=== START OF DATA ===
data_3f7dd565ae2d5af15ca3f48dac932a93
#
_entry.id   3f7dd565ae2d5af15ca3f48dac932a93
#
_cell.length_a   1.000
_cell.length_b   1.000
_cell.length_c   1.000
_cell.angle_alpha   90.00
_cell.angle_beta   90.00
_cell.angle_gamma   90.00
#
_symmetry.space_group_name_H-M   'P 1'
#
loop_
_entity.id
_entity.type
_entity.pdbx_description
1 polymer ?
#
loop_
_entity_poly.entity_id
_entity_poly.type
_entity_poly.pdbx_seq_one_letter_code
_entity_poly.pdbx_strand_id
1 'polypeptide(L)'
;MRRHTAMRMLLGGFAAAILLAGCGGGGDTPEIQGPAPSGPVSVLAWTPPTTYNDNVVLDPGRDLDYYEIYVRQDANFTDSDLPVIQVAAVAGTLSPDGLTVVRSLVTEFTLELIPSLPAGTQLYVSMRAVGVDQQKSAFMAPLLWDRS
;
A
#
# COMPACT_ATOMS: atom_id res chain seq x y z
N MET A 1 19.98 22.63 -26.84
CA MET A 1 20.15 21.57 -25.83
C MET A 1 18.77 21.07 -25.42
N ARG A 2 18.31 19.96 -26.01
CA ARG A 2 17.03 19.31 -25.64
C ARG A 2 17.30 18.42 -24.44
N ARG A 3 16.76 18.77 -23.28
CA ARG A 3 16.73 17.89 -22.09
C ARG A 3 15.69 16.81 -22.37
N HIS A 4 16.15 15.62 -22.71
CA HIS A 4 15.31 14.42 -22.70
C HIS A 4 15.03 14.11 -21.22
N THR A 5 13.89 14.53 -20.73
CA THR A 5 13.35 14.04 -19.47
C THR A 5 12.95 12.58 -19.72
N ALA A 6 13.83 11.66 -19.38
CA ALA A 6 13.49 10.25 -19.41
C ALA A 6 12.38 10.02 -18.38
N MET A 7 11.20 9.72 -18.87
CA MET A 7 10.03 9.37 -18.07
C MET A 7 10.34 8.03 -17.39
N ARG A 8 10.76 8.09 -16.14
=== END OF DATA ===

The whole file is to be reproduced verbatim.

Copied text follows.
data_3f7dd565ae2d5af15ca3f48dac932a93
#
_entry.id   3f7dd565ae2d5af15ca3f48dac932a93
#
_cell.length_a   1.000
_cell.length_b   1.000
_cell.length_c   1.000
_cell.angle_alpha   90.00
_cell.angle_beta   90.00
_cell.angle_gamma   90.00
#
_symmetry.space_group_name_H-M   'P 1'
#
loop_
_entity.id
_entity.type
_entity.pdbx_description
1 polymer ?
#
loop_
_entity_poly.entity_id
_entity_poly.type
_entity_poly.pdbx_seq_one_letter_code
_entity_poly.pdbx_strand_id
1 'polypeptide(L)'
;MRRHTAMRMLLGGFAAAILLAGCGGGGDTPEIQGPAPSGPVSVLAWTPPTTYNDNVVLDPGRDLDYYEIYVRQDANFTDSDLPVIQVAAVAGTLSPDGLTVVRSLVTEFTLELIPSLPAGTQLYVSMRAVGVDQQKSAFMAPLLWDRS
;
A
#
# COMPACT_ATOMS: atom_id res chain seq x y z
N MET A 1 19.98 22.63 -26.84
CA MET A 1 20.15 21.57 -25.83
C MET A 1 18.77 21.07 -25.42
N ARG A 2 18.31 19.96 -26.01
CA ARG A 2 17.03 19.31 -25.64
C ARG A 2 17.30 18.42 -24.44
N ARG A 3 16.76 18.77 -23.28
CA ARG A 3 16.73 17.89 -22.09
C ARG A 3 15.69 16.81 -22.37
N HIS A 4 16.15 15.62 -22.71
CA HIS A 4 15.31 14.42 -22.70
C HIS A 4 15.03 14.11 -21.22
N THR A 5 13.89 14.53 -20.73
CA THR A 5 13.35 14.04 -19.47
C THR A 5 12.95 12.58 -19.72
N ALA A 6 13.83 11.66 -19.38
CA ALA A 6 13.49 10.25 -19.41
C ALA A 6 12.38 10.02 -18.38
N MET A 7 11.20 9.72 -18.87
CA MET A 7 10.03 9.37 -18.07
C MET A 7 10.34 8.03 -17.39
N ARG A 8 10.76 8.09 -16.14